But another way that we go wrong is when we expect or insist on a kind of uniformity in the life of the church. We expect everyone not only to share one Lord, one faith, and one baptism, but we expect that everyone will have the same spiritual gifts, or serve the body in the same way, or participate in the same kind of activities. The Bible tells us to expect the opposite: varieties of gifts, varieties of service, varieties of activities! And not only should we expect such things, but we should thank God for them. We should be glad in this differentiation! Our differences are not failings to be borne with; they are design features that should inspire thanks and praise. The eye should not be looking forward to the day when the hand finally grows in Christ and becomes another eye – he should be thankful that there is a part of his body that can remove logs!

We are prone to place special value on the gifts, abilities, and interests that we ourselves have, and so we tend to miss the glories of different gifts. This is what we’re doing when we compare our spirituality with someone else’s: we automatically assume that we are the standard, and that everyone else needs help! When we make our gifts, our abilities, our areas of service a litmus test for the faithfulness of others, we start to tear the body apart. We walk down the street with only one eye, and when people ask about it we tell them that that eye just wasn’t hearing very well, so we weren’t sure he was really committed to the body. How silly that sounds, but how often we do just that!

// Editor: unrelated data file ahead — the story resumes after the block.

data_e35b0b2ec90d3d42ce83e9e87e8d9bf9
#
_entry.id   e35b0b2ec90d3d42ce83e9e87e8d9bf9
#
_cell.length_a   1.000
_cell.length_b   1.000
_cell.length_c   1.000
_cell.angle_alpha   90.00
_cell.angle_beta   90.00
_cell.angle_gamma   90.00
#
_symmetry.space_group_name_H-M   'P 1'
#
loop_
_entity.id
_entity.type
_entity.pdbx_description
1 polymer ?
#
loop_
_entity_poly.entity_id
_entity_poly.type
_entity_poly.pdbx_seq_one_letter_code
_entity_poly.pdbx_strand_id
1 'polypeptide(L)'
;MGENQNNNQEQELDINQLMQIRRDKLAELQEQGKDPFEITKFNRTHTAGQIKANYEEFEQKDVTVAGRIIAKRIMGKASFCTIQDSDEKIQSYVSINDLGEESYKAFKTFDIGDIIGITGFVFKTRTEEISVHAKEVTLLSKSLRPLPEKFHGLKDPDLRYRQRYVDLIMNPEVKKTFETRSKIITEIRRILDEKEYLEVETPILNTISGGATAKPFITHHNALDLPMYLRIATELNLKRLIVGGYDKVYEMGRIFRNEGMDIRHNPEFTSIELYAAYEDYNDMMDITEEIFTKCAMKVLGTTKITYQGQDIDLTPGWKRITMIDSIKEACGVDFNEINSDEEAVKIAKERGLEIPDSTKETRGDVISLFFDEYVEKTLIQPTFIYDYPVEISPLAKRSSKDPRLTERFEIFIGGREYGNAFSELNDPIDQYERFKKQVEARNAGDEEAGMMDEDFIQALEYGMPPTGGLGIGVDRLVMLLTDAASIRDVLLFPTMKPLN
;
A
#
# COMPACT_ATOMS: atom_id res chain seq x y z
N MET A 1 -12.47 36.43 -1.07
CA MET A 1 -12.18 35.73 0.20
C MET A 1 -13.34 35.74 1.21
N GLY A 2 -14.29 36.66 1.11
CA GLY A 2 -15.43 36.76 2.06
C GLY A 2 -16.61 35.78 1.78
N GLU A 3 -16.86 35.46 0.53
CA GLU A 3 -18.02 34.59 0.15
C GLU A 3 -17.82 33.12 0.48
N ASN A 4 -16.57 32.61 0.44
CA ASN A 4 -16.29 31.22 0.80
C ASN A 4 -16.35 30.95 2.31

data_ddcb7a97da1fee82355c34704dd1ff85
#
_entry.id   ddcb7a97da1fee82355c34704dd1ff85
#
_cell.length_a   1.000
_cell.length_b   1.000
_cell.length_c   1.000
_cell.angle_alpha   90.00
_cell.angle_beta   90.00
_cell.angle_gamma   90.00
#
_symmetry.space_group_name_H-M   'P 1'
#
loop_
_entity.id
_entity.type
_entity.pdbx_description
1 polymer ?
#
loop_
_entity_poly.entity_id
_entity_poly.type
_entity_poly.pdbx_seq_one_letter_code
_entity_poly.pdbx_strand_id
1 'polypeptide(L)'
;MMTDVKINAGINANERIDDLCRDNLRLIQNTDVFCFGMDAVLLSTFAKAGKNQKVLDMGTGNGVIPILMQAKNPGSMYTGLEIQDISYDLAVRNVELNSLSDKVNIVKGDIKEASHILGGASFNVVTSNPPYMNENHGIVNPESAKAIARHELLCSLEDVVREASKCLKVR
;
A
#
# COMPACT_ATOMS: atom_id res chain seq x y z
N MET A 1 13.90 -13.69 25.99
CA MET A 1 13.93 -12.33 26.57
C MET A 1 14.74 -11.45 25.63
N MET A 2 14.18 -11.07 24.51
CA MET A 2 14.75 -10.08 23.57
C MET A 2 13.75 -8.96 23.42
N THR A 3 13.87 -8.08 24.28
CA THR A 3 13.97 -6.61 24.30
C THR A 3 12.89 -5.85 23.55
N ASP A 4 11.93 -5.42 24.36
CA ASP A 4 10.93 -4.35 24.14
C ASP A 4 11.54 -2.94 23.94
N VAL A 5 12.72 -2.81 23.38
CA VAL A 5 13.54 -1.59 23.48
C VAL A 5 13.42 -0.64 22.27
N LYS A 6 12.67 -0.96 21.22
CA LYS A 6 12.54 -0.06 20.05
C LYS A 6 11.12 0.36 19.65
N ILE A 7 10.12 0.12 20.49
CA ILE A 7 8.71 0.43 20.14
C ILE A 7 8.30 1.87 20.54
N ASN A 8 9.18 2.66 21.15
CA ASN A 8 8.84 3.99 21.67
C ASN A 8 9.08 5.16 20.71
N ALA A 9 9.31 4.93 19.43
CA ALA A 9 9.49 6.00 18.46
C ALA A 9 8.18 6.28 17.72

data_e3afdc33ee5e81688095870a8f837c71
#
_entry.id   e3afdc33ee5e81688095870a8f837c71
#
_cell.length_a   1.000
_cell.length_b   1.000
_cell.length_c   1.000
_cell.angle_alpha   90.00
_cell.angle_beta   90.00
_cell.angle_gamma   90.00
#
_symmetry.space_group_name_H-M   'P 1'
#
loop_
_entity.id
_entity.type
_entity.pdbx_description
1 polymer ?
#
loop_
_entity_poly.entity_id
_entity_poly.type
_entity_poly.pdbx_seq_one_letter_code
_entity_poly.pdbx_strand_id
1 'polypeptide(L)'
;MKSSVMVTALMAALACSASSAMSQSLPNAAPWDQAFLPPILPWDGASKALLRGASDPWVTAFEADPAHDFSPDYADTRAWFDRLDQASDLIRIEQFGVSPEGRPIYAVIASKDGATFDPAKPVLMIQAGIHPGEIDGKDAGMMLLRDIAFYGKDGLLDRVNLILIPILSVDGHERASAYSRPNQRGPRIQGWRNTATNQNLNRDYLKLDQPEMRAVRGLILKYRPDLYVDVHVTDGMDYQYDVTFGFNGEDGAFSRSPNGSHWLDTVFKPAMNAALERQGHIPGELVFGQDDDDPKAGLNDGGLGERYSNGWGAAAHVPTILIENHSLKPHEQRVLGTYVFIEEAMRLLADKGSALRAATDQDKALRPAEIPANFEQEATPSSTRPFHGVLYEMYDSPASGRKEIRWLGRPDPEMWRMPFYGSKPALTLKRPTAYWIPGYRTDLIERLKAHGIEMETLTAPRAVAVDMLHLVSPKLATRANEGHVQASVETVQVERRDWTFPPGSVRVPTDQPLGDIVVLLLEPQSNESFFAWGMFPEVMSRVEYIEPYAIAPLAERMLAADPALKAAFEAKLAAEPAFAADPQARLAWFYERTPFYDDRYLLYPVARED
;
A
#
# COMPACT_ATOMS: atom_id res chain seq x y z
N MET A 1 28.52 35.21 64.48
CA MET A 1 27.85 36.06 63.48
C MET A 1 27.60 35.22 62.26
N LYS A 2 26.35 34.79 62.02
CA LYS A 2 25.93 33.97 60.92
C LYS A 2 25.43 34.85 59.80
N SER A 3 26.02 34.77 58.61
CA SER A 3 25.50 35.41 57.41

As we see in 1 Corinthians 12, especially in verses 4-6, one of the chief weapons we have for slaying the dragon of wrongheaded uniformity is the Trinitarian diversity in the gifts given to the Church. God has made the Church to depend not on one or two supergifted individuals who do church work, but instead He has knit together various parts into one body. In doing so, God has sabotaged individualism in favor of a Trinitarian community. Self-sufficiency doesn’t work, being in relationships with others does. In fact, the variety that God wants means that you shouldn’t try to do everything. Having different gifts frees us from the burden of trying to be someone or something that we’re not. Are all apostles? Are all administrators? Are all teachers? Are all helpers? Of course not. The answer to individualism and a kind of blanket uniformity is Trinitarian variety. One Church, many gifts.